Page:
Long-Ago Summer

What S.Hooligan and I did last summer…

Fall is officially here, which is great. I’ve always loved fall. But as I’ve gotten older, I have a harder and harder time letting go of summer. The last couple weeks of August are almost as bad as January after the holidays for me. I get bummed, I shake my fist at school buses, and I chafe at the reinstated constrictions after the free, carnival atmosphere of the summer months.

Right after Labor Day I glanced through the fence at the local pool as I drove by. All the lounge chairs and umbrella tables were gone, and a dark blue cover was closed tight over the pool that had been so refreshing and sparkling just a week before. It was like a shroud over the recently deceased season.

The pool had special meaning to me this year. S.Hooligan and I made a weekly visit to the neighborhood pool to swim together, sometimes for hours. Mom would pick her up right before lunch, get S. a Happy Meal, and we’d have lunch together at home before S. and I pulled on our suits and slathered on the sunscreen.

The pool is just up at the corner, a short walk—much shorter than the walk to the Oakley Pool when I was a kid. During our first visits this summer, S.Hooligan struggled with her swimming. She’s had a couple rounds of swimming lessons, but she’d never gotten really comfortable in the water.

On our vacation trip to Niagara Falls in June, S. was showing signs of improvement when we went swimming in the hotel pool. She pushed herself to swim farther underwater, one-armed since she held her nose with one hand, but as she relaxed she took better strokes and kicked more. A couple of times she swam completely underwater across the pool (a small pool, but still).

By the time we started swimming at the local pool, S. had lost a little of what she’d accomplished on vacation, which frustrated her. We had one shrieking meltdown fit, and another time she cursed me all the way up the street because I’d made her leave just when she felt she could almost swim above water. We’d already been there for almost three hours, but that didn’t signify to S. Hooligan.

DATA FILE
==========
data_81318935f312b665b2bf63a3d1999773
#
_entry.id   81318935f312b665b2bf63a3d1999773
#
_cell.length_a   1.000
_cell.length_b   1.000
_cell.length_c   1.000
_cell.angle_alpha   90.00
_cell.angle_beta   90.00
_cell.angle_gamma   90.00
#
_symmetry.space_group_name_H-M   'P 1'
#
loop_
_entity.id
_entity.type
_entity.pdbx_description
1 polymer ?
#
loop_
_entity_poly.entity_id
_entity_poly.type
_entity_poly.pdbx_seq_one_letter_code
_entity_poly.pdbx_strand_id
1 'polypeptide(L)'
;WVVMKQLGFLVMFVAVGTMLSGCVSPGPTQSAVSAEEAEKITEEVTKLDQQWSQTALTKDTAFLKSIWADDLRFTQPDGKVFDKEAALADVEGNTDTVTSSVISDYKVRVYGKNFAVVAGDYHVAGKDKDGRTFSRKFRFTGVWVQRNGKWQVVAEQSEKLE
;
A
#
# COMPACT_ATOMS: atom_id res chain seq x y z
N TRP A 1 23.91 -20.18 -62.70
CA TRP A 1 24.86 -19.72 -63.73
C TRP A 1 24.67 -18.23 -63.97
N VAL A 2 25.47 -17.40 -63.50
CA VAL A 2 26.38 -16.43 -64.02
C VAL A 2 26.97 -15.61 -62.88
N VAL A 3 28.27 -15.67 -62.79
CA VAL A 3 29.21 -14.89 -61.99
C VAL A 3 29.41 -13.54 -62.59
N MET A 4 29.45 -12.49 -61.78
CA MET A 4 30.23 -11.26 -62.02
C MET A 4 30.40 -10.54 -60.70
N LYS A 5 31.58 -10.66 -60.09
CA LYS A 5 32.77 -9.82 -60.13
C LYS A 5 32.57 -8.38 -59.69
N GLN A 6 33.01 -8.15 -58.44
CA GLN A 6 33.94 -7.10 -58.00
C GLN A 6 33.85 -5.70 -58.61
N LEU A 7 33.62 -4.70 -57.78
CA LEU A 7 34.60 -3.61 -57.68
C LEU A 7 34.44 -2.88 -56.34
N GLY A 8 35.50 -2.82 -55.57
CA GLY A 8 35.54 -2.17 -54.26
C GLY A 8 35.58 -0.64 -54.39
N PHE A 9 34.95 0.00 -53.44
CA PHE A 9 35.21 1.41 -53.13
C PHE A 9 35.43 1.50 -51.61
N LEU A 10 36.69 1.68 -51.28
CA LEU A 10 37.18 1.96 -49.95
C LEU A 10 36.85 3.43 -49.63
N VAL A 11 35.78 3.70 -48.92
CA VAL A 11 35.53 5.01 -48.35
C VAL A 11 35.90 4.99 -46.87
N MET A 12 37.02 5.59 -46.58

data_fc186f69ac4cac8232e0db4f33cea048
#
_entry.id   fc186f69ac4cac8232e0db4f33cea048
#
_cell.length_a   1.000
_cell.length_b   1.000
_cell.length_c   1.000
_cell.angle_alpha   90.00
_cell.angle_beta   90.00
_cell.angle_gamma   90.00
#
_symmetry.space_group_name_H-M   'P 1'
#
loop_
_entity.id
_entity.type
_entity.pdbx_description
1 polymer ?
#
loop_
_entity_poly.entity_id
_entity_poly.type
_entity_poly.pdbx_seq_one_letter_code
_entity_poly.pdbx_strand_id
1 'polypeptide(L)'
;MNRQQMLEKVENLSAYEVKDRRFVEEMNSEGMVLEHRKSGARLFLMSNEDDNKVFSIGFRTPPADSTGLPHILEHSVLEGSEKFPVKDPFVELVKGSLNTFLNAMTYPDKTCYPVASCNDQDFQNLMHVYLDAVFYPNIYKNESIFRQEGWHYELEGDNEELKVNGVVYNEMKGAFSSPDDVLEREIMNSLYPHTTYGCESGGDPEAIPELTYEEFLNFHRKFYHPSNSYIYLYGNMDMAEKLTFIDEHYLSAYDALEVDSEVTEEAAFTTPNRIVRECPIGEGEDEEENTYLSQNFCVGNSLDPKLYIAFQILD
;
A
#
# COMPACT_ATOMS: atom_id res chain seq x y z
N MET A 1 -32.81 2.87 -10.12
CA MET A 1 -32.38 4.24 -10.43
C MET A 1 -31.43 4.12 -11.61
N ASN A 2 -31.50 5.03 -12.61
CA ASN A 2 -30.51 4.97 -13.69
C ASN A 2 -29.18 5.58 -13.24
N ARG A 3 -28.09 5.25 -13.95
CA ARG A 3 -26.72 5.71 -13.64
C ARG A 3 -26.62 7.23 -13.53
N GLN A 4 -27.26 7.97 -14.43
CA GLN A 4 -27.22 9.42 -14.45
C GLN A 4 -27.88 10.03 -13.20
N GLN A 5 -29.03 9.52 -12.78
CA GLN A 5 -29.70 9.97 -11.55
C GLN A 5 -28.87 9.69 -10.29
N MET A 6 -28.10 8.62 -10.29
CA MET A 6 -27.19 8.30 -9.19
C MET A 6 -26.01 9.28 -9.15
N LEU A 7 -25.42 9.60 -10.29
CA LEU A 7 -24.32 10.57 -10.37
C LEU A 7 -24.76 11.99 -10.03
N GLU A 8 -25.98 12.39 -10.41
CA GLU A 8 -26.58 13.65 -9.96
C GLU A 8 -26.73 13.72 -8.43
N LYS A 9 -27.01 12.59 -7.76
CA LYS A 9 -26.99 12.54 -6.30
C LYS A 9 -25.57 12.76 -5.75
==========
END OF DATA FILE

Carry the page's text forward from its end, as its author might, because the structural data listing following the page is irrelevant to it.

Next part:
My niece, though, is a determined nine-year-old who relishes having something to practice. And she practiced her swimming for hours during those Friday afternoon sessions. I gave her little tips that I knew about swimming—I have no speed, no form, and no endurance, but I’m very comfortable in the water, which I think S. envied—and she’d practice over and over. She was exultant the day she swam a few feet with her head above water. “I knew this day would come!” she rejoiced on our triumphant walk back to Mom’s.

“I can swim!”

Then she wanted to be able to swim without holding her nose. I’d bought her a pair of nose clips for her birthday in early July, but by mid-month she’d abandoned them because she was able to swim freely with her face in the water, quite an accomplishment for her. She’d told me she’d been practicing putting her face in the tub water when she took her baths. Sheer will led her to success.

By our last swim in August, she’d lost all her frustration and was really enjoying her time in the water, doing whatever she wanted to do. I hope she doesn’t lose it over the winter, but I have faith she’ll get it back the next time she’s in the water. S.Hooligan can do anything she wants to do.

Summer 2012 overflowed with wonderful times, but I’m especially fond of those golden-haloed memories filled with sunshine, blue sky, and glimmering water in which a tall, slim girl joyfully swims like a seal.

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